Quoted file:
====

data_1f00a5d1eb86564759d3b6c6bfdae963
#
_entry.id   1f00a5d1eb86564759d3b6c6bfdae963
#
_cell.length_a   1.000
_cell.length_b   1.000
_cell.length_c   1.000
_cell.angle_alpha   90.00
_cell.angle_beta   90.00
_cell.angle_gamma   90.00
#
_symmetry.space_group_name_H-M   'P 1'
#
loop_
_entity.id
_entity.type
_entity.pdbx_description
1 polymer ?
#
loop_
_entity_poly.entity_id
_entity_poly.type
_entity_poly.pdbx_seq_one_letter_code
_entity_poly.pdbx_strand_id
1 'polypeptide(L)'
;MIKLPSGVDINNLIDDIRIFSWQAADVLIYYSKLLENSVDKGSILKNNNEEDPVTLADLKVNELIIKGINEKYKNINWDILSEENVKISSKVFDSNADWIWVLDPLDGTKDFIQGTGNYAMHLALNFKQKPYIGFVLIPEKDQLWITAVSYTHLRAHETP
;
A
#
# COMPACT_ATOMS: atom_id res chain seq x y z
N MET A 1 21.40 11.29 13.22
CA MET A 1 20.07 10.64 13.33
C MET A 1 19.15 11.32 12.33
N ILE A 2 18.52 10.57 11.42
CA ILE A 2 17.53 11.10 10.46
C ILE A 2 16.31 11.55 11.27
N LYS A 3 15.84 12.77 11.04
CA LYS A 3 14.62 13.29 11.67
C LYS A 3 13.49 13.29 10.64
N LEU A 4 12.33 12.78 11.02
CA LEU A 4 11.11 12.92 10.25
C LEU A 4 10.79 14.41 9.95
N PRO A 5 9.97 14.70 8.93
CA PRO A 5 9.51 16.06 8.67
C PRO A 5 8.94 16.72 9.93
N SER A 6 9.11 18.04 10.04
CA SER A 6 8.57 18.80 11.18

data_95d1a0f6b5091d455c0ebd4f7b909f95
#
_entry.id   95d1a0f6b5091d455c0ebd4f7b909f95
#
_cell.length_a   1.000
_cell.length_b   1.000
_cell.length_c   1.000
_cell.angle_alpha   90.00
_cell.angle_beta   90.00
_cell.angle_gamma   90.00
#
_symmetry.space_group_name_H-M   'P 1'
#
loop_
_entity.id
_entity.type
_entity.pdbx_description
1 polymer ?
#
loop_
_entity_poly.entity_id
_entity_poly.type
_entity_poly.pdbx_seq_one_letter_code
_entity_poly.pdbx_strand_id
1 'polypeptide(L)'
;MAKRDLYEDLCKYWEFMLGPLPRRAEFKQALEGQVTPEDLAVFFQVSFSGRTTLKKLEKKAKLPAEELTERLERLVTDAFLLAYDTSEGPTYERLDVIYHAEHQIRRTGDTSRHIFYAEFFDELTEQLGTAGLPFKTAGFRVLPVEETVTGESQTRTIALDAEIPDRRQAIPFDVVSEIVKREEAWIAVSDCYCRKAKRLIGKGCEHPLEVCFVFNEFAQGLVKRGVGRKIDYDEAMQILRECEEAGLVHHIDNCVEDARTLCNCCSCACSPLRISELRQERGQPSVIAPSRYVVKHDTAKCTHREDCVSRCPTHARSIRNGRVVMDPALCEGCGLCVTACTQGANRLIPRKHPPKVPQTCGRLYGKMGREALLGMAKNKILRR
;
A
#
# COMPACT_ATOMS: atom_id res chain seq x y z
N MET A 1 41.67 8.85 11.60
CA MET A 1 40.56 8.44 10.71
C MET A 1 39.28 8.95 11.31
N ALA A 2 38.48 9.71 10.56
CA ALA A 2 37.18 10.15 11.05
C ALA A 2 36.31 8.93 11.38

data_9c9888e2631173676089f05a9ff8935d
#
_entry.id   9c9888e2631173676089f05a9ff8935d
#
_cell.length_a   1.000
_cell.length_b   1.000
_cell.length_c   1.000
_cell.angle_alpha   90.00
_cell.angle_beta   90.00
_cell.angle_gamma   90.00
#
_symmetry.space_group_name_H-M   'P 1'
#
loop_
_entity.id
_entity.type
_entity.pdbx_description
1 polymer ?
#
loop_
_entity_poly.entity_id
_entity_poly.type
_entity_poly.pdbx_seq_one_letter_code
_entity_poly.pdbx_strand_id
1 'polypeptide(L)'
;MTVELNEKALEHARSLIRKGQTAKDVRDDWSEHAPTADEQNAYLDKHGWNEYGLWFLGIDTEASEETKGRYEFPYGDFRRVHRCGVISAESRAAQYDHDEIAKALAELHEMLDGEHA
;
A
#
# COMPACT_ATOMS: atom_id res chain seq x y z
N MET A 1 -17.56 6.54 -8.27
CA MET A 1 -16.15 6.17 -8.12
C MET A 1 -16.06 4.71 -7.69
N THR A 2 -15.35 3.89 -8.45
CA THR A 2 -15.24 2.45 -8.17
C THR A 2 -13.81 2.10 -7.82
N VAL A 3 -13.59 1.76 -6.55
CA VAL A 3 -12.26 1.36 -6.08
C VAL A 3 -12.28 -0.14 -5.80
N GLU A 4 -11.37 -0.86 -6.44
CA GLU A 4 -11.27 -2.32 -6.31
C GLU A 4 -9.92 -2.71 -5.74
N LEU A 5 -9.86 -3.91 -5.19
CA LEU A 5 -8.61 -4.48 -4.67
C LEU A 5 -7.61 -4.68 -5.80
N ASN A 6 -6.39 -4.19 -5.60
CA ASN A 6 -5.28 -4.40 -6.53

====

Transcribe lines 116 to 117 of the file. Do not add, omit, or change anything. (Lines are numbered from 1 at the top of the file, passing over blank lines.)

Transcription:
C MET A 1 -16.06 4.71 -7.69
N THR A 2 -15.35 3.89 -8.45